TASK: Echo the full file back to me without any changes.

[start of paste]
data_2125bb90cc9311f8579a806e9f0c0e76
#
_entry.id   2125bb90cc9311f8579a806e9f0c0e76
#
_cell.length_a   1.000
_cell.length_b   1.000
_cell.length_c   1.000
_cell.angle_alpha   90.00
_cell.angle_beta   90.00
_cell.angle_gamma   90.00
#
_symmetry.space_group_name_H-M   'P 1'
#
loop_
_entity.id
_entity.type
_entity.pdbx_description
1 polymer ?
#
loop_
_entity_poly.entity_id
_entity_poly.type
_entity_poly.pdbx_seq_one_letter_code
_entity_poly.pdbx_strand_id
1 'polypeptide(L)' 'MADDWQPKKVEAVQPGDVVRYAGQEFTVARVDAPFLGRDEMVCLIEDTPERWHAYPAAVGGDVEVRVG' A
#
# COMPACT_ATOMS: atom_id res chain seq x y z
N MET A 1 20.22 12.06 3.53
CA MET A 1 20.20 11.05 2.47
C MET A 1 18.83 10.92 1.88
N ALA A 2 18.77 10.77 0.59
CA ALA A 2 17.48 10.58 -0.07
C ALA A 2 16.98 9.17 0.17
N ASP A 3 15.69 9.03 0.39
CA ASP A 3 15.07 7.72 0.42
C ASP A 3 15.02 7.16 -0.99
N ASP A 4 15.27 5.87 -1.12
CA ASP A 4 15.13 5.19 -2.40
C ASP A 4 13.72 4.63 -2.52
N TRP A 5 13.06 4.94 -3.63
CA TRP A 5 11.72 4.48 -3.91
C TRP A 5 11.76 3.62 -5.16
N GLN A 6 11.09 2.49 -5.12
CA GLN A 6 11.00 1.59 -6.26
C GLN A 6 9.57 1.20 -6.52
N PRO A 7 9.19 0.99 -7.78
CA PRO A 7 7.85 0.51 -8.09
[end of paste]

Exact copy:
data_2125bb90cc9311f8579a806e9f0c0e76
#
_entry.id   2125bb90cc9311f8579a806e9f0c0e76
#
_cell.length_a   1.000
_cell.length_b   1.000
_cell.length_c   1.000
_cell.angle_alpha   90.00
_cell.angle_beta   90.00
_cell.angle_gamma   90.00
#
_symmetry.space_group_name_H-M   'P 1'
#
loop_
_entity.id
_entity.type
_entity.pdbx_description
1 polymer ?
#
loop_
_entity_poly.entity_id
_entity_poly.type
_entity_poly.pdbx_seq_one_letter_code
_entity_poly.pdbx_strand_id
1 'polypeptide(L)' 'MADDWQPKKVEAVQPGDVVRYAGQEFTVARVDAPFLGRDEMVCLIEDTPERWHAYPAAVGGDVEVRVG' A
#
# COMPACT_ATOMS: atom_id res chain seq x y z
N MET A 1 20.22 12.06 3.53
CA MET A 1 20.20 11.05 2.47
C MET A 1 18.83 10.92 1.88
N ALA A 2 18.77 10.77 0.59
CA ALA A 2 17.48 10.58 -0.07
C ALA A 2 16.98 9.17 0.17
N ASP A 3 15.69 9.03 0.39
CA ASP A 3 15.07 7.72 0.42
C ASP A 3 15.02 7.16 -0.99
N ASP A 4 15.27 5.87 -1.12
CA ASP A 4 15.13 5.19 -2.40
C ASP A 4 13.72 4.63 -2.52
N TRP A 5 13.06 4.94 -3.63
CA TRP A 5 11.72 4.48 -3.91
C TRP A 5 11.76 3.62 -5.16
N GLN A 6 11.09 2.49 -5.12
CA GLN A 6 11.00 1.59 -6.26
C GLN A 6 9.57 1.20 -6.52
N PRO A 7 9.19 0.99 -7.78
CA PRO A 7 7.85 0.51 -8.09